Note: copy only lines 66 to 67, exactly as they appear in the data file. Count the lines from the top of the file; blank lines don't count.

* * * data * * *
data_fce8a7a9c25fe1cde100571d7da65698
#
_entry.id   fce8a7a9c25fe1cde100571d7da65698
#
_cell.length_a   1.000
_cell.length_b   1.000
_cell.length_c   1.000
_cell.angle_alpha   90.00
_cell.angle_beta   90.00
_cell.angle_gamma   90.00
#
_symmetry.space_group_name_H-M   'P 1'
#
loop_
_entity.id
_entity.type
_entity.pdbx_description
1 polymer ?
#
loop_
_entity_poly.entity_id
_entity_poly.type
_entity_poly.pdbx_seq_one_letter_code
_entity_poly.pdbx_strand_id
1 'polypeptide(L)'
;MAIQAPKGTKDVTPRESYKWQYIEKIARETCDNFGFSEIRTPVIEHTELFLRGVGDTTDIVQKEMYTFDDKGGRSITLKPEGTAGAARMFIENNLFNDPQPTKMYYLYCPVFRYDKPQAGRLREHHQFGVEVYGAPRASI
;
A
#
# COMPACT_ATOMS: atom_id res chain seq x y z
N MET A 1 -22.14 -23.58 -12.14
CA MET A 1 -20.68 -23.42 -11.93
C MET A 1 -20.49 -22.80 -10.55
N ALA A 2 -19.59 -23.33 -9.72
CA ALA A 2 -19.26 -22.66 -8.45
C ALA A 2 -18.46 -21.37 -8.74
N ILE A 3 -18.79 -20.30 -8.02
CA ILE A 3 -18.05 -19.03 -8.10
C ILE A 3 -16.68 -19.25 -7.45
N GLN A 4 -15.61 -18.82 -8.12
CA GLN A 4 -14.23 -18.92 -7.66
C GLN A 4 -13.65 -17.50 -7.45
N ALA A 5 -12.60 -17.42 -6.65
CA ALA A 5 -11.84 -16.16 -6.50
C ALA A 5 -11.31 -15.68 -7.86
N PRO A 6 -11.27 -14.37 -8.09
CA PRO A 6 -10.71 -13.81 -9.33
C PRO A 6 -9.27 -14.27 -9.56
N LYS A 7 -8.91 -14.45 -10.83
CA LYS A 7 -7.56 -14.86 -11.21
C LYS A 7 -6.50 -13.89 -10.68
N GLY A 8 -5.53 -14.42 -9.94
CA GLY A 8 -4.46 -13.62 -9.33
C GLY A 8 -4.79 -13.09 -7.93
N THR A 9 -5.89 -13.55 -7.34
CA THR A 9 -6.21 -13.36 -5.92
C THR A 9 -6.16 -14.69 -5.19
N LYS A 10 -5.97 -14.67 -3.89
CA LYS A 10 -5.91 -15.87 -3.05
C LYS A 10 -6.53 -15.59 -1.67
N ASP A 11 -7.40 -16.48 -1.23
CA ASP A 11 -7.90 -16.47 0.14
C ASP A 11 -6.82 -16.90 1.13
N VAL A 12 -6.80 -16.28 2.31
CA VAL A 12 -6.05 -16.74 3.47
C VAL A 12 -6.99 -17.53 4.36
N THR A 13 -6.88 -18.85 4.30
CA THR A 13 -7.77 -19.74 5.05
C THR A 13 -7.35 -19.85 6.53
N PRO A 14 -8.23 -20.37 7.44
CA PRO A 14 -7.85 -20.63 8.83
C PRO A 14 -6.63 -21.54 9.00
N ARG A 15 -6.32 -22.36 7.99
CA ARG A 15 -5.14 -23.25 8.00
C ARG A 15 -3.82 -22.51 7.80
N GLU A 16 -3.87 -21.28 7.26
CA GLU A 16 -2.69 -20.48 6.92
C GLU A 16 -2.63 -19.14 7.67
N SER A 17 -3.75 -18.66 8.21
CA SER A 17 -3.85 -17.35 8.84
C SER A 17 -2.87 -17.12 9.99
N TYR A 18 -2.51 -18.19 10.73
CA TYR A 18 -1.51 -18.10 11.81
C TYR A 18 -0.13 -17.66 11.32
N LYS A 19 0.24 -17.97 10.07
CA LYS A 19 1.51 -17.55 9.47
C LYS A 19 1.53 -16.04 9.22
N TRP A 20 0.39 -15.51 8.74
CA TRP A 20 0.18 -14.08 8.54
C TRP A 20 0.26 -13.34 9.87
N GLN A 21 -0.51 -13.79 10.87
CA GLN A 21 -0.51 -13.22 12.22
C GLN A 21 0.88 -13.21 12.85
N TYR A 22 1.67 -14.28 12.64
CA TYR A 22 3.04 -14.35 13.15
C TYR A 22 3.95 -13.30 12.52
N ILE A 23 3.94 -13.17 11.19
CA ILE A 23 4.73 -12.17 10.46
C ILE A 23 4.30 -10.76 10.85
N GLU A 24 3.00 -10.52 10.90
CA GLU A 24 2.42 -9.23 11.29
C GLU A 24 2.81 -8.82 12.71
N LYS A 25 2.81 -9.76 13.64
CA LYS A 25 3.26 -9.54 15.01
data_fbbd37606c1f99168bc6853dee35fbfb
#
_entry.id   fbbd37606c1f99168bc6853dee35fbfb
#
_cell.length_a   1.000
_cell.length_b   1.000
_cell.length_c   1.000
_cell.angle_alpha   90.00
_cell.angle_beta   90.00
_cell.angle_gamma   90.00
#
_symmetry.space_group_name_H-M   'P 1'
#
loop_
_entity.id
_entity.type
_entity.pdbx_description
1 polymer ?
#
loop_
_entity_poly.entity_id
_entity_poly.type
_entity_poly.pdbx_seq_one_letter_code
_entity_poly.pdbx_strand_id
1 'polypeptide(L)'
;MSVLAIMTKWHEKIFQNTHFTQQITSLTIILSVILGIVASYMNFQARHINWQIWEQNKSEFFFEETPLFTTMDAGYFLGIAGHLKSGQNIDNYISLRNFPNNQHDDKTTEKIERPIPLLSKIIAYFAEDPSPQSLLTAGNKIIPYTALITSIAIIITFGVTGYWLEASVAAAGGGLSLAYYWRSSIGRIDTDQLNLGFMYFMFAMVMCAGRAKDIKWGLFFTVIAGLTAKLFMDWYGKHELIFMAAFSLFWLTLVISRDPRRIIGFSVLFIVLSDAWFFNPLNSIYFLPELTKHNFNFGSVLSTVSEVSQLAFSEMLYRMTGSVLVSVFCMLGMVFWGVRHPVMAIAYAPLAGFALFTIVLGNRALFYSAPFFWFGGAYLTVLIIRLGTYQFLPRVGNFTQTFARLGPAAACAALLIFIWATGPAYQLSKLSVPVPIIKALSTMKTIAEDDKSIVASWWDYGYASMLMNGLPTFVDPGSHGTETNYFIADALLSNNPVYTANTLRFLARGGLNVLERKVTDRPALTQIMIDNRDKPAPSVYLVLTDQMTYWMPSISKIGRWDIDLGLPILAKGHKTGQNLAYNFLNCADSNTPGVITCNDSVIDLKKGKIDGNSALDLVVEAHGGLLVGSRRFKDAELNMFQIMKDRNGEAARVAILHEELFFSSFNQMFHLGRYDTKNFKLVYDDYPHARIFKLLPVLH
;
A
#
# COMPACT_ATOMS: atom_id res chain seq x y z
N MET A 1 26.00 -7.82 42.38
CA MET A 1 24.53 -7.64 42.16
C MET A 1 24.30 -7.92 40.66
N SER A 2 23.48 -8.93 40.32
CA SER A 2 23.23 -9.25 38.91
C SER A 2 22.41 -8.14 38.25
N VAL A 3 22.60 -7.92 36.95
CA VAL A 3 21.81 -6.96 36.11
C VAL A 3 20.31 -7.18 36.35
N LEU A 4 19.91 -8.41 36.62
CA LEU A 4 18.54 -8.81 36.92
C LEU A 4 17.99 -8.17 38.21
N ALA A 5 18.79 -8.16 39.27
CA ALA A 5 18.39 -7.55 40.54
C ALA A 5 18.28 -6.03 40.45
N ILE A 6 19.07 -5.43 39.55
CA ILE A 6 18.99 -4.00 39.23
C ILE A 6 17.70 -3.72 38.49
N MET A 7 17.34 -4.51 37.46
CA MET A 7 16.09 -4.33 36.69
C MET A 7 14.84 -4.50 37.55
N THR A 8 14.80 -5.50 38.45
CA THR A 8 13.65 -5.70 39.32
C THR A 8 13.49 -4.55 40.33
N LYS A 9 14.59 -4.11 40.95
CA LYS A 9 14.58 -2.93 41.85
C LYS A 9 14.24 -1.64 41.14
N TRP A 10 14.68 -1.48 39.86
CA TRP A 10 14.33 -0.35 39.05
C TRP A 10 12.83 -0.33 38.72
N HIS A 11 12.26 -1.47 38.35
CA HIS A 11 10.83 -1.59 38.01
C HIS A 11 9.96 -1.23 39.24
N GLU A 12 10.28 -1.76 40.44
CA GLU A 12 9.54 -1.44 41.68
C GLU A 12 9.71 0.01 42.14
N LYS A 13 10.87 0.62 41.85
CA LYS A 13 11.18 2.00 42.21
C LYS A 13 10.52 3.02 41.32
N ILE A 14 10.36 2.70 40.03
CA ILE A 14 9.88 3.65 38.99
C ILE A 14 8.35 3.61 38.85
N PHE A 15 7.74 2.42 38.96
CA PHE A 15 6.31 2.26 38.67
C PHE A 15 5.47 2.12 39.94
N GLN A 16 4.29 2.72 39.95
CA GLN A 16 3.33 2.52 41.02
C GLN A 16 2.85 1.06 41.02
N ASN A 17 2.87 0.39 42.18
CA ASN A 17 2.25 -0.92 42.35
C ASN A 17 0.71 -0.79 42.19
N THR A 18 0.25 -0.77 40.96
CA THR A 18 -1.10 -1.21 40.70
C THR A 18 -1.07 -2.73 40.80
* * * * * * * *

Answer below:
C VAL A 12 -6.99 -17.53 4.36
N THR A 13 -6.88 -18.85 4.30